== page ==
Wednesday, March 4, 2009

Sometimes, it makes more sense to start from scratch

"It may be better for a newspaper company to think about killing the paper and rebuilding itself online."

That's from Tom Rosenstiel, director of the Pew Research Center's Project for Excellence in Journalism.

Rosenstiel was speaking last week on a radio show about the future of the San Francisco Chronicle following reports that Hearst might shutter or sell the paper, given its heavy losses over the last few years.

He's right. Sometimes it does make more sense to kill a thing and start over, than to rejigger it from within. This sometimes happens in Silicon Valley. You build a product on a code base. And you add to that code base repeatedly over time. Eventually, the code base gets so byzantine and so out of date, that you can't efficiently morph it into a product that works for contemporary needs. So you slowly phase out the old code base while you build a new one. And then you launch a new product that can actually do what customers need it to do.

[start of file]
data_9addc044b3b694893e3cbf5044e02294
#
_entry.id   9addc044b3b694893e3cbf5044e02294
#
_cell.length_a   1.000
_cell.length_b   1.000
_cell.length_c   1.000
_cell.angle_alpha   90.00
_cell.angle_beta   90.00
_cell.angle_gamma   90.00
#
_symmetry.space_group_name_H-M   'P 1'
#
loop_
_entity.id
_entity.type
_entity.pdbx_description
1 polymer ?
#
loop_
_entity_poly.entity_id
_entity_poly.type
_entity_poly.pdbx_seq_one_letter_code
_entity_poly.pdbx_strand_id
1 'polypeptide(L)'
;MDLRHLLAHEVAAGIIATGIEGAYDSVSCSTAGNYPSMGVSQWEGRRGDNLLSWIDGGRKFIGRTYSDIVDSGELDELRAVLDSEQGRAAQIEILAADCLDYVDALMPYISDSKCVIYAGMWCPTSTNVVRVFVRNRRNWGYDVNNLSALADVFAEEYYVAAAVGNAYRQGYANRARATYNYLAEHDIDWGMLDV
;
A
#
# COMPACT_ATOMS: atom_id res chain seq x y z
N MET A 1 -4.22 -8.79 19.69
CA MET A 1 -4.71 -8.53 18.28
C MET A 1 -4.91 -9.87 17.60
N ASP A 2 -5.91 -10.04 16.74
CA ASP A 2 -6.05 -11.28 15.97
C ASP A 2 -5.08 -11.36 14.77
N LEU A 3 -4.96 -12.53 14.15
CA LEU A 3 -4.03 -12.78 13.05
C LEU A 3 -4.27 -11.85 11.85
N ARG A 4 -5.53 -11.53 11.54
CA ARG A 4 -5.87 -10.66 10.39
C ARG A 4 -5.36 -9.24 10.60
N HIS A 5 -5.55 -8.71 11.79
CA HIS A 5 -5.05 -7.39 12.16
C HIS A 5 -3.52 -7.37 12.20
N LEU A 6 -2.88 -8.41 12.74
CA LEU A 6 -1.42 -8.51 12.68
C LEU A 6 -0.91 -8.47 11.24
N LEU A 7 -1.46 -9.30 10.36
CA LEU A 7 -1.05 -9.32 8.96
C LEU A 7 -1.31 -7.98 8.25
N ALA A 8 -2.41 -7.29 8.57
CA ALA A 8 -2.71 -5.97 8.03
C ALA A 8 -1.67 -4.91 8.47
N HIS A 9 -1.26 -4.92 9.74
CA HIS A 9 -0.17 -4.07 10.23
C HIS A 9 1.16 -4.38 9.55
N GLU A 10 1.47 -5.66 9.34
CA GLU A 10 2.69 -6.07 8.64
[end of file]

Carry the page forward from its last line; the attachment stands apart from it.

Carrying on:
Or take a more simple example. I had some friends who bought a house, primarily for the location. The house itself, however, wasn't great. They thought about trying to remodel. But finally they realized it made more sense to tear down the old house and build a new one. Sure it was painful (took forever). And sure it cost more. But there was no way to get the old house to the place they needed it. And now, years after moving in to the new one, every day of living there is a pleasure for them.

And that's how I feel about newspapers. I rips me up to watch newspapers try to shove new ideas into their old structure. For the most part, it's just not working. They'd get much further ahead if they just stopped, redesigned, and started over.

And yes, that would involve a huge amount of pain. But in the long run, we'd all be much further ahead.

Photo courtesy of Rick McCharles. Creative Commons license.

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